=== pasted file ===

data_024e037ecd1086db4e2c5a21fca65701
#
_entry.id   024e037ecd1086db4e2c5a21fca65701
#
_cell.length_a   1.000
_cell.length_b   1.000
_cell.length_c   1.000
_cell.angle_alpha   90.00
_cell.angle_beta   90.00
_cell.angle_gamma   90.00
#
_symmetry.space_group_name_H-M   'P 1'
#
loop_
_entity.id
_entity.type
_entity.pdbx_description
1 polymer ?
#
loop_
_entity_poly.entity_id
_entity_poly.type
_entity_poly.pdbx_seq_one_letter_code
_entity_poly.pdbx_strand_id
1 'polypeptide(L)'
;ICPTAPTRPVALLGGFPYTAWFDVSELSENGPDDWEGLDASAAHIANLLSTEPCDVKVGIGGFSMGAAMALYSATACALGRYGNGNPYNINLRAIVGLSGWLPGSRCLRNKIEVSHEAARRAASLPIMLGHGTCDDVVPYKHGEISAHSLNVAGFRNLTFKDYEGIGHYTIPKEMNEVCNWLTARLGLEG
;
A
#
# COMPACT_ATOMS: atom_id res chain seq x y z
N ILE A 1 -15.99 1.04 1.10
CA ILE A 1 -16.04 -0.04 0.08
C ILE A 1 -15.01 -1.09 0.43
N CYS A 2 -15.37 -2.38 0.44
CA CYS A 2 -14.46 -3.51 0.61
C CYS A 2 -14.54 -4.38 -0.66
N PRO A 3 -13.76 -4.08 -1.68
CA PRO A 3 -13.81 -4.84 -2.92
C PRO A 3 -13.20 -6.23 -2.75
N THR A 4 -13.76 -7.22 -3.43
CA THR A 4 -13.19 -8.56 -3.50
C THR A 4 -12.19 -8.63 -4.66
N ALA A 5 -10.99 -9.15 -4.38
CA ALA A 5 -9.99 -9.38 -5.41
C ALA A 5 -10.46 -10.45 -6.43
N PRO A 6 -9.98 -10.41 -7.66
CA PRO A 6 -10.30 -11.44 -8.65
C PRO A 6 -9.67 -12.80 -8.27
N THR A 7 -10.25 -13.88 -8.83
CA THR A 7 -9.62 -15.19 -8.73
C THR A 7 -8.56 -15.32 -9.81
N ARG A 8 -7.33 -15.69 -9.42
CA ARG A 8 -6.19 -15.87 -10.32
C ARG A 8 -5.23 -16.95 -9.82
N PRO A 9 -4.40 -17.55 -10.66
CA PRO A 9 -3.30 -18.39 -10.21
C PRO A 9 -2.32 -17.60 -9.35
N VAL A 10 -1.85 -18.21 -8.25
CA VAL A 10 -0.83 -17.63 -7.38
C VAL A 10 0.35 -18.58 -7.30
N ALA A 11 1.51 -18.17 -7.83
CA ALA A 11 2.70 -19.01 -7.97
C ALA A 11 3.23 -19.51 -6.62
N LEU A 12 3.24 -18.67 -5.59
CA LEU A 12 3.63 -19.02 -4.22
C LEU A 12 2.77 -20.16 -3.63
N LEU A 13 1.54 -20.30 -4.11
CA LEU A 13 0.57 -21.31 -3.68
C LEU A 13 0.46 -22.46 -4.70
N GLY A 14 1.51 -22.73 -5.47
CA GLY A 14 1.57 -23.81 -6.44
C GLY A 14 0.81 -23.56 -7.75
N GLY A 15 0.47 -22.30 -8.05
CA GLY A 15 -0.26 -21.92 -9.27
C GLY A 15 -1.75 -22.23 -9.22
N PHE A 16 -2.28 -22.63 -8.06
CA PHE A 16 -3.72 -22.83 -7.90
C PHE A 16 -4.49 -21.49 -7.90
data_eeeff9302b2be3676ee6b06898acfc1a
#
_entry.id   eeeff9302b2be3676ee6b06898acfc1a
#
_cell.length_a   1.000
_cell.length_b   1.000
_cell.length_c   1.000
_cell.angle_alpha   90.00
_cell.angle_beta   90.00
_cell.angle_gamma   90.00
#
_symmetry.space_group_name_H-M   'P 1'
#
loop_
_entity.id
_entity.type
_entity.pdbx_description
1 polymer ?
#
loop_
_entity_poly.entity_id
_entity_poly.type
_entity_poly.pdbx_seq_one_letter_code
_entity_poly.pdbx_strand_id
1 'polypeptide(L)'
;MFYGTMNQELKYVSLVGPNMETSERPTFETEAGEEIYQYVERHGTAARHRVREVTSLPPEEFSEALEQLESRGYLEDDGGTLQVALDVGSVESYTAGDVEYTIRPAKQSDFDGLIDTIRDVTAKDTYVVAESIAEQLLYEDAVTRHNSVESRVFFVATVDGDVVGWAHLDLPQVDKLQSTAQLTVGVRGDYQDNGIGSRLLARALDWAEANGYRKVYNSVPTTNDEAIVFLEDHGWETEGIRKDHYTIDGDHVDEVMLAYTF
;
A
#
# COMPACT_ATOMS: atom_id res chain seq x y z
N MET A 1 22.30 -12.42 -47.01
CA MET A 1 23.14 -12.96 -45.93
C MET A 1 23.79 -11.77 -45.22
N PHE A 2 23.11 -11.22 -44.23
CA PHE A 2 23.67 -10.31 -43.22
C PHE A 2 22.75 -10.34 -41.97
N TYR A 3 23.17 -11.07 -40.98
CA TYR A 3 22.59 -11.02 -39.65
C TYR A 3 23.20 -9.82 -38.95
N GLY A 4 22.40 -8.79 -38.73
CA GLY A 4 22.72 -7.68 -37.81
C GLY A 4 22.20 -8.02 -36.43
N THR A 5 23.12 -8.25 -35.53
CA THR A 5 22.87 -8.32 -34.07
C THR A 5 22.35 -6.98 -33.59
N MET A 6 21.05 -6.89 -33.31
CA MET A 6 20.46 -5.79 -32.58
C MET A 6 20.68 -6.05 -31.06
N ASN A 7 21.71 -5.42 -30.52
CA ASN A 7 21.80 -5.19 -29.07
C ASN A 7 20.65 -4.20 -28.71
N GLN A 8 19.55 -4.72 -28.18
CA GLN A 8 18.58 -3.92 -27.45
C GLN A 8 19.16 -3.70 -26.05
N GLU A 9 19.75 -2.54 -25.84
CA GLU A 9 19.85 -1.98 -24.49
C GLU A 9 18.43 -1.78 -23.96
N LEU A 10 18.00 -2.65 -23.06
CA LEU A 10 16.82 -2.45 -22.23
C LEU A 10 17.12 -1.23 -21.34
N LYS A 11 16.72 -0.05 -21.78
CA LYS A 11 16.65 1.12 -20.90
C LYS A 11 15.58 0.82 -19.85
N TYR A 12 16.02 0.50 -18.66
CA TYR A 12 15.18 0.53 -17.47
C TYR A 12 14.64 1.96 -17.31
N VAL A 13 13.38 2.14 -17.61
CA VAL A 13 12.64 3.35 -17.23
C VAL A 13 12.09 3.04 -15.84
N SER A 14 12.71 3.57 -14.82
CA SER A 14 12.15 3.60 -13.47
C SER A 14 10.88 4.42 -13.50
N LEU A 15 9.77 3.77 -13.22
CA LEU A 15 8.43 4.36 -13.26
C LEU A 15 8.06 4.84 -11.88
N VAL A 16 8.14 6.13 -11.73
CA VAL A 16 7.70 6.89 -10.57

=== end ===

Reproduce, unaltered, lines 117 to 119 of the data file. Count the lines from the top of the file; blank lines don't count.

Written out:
C TYR A 3 23.20 -9.82 -38.95
N GLY A 4 22.40 -8.79 -38.73
CA GLY A 4 22.72 -7.68 -37.81